“The only one of those who was reported by an employee was Dykes,” she said. “And David Runnion, who was a BUHS student in the late 1970s, lured kids online in 2008 using the handle ‘thepurpleandthewhite.’ During his court case, Zeke and Linda Hecker submitted a character reference on his behalf.
“This is not ancient history — that’s one thing I’ve heard a lot, of course — and they weren’t just ‘different times.’ I wanted to cite that in July 1979, the Brattleboro Reformer ran a [wire service] article titled, ‘Sexual Abuse of Students by Teachers Outlined,’ which raised alarms about high school girls being harassed and abused by their educators and coaches.”
Haskins Rogers said beginning in the early 1980s, Prevent Child Abuse Vermont and the Women’s Crisis Center, now the Women’s Freedom Center, “launched endless educational campaigns about sexual abuse of children and teens in local newspapers and schools.”
“One two-part session in 1983 was attended by more than 100 people, including all the WSESD principals,” she said. “So there was awareness of this as a problem and [that] it wasn’t accepted behavior.
“When I ask the district for disclosure, I am not asking them to reveal survivors or to tell abuse stories that survivors do not want retold. I am asking them to explain the nature and the scope of what has happened in their schools and to release the names of educators who have been ‘credibly accused.’
“This kind of disclosure could help survivors gain context for what was done to them and may help protect kids now. I have researched and found more than one named perpetrator working in other schools, or with other organizations that serve youth even when they have surrendered their licenses.”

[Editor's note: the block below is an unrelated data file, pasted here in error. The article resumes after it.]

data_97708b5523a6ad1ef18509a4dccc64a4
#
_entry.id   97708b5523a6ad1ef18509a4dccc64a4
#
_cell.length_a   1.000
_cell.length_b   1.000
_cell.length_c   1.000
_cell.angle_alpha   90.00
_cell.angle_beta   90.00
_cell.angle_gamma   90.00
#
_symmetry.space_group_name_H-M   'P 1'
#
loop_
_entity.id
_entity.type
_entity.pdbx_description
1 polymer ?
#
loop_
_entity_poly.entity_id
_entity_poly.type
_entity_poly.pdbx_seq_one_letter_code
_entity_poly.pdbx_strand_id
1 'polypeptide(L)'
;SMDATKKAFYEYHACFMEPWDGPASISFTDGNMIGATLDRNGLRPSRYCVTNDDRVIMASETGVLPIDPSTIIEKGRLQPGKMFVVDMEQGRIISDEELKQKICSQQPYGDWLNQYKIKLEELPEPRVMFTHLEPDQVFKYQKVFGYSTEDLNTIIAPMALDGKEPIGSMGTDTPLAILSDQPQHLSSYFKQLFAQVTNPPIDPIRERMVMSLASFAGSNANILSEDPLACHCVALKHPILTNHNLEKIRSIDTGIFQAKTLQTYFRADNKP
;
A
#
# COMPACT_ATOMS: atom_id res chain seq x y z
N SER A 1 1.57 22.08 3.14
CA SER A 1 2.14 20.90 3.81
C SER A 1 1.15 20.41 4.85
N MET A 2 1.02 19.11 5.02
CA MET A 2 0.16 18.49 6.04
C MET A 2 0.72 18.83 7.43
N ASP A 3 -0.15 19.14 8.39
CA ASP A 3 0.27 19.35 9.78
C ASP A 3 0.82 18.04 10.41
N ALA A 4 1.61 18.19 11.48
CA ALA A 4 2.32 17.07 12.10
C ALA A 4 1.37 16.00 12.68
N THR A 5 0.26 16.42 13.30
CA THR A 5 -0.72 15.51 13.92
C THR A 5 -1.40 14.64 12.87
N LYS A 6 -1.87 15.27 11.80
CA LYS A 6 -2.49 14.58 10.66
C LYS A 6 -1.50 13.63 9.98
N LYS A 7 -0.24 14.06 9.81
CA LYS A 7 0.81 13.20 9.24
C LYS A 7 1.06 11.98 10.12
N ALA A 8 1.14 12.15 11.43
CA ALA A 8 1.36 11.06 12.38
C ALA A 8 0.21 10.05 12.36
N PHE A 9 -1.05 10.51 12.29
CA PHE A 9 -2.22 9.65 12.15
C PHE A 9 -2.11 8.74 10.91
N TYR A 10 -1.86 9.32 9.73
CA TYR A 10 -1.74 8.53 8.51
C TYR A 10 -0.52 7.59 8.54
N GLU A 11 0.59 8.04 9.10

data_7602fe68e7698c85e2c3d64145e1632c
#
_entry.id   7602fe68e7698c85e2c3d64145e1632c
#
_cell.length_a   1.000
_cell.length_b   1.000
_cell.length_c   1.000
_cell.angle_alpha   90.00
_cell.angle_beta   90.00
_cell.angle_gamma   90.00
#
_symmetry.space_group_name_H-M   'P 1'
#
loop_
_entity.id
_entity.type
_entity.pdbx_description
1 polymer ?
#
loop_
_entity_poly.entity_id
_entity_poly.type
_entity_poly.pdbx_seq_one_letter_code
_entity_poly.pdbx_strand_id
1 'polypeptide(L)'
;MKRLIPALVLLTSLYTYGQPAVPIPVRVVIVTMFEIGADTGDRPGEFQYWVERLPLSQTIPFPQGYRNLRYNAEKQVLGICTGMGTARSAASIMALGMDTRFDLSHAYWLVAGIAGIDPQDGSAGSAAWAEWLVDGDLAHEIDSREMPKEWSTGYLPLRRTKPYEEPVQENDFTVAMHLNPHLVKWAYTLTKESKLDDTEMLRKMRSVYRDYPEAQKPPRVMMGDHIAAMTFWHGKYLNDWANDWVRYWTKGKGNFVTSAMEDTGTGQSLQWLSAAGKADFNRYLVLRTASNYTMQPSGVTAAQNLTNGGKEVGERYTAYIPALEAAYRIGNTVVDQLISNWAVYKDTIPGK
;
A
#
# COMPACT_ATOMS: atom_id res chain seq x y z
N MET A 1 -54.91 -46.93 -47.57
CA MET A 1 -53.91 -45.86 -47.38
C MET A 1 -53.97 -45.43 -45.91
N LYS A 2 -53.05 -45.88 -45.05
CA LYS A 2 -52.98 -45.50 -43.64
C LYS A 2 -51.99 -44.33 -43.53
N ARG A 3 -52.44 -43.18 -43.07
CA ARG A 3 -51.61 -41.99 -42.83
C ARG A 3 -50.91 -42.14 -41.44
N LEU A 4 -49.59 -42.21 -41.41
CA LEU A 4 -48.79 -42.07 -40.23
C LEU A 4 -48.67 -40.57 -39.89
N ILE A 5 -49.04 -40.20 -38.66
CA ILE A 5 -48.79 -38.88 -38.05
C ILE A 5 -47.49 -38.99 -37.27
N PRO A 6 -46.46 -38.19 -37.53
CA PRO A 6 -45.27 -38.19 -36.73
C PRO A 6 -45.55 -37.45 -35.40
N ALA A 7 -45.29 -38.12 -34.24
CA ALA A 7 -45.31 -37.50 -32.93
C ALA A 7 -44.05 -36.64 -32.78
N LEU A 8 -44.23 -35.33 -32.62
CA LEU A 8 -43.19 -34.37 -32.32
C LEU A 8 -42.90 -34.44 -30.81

Creating ‘new norms’
Haskins Rogers went on to say she believes the district “is trying to establish new norms.”
“But relying on the kids to report their own abuse after it has occurred is not enough, and identifying ‘trusted adults’ is a questionable tactic, given that perpetrators are so adept at ingratiating themselves to their victims,” she said, noting she believed Zeke Hecker “cared more about me than other teachers did because of the extra attention he gave to me.”
Haskins Rogers emphasized not “a single person came to me with their story and told me they wanted the secrecy to continue.”
“The secrecy protects only the institution and the perpetrators, it doesn’t protect students or survivors,” she said.
She added her hopes that with a newly constituted board after Town Meeting Day elections, “all stakeholders will join me in calling for real disclosure and accountability and, hopefully, this will change this pattern.”
Young responded to say that she hopes anyone will feel confident in speaking with Goddard.
“She is really the conduit through which we are educated as to who or what and it helps us to move forward as to what steps need to happen,” Young said.
“If it is in current administration, that certainly is a concern, and we don’t know about it if we don’t hear from either students or parents or community members or other administration who may know of something — we have to learn about it.
“Truly, it’s an unfair burden to put on someone to have to report something that they may have been victimized and may have caused them trauma, but in order for us to know about these things, we have to have some sort of a report by someone, so I would encourage you and anyone else who may have experiences or know of something to please contact Aimee Goddard.
“I know it sounds like a record playing over and over again to say that, but that’s really how we will find out about things,” Young said.
Goddard’s office did not return phone calls from The Commons.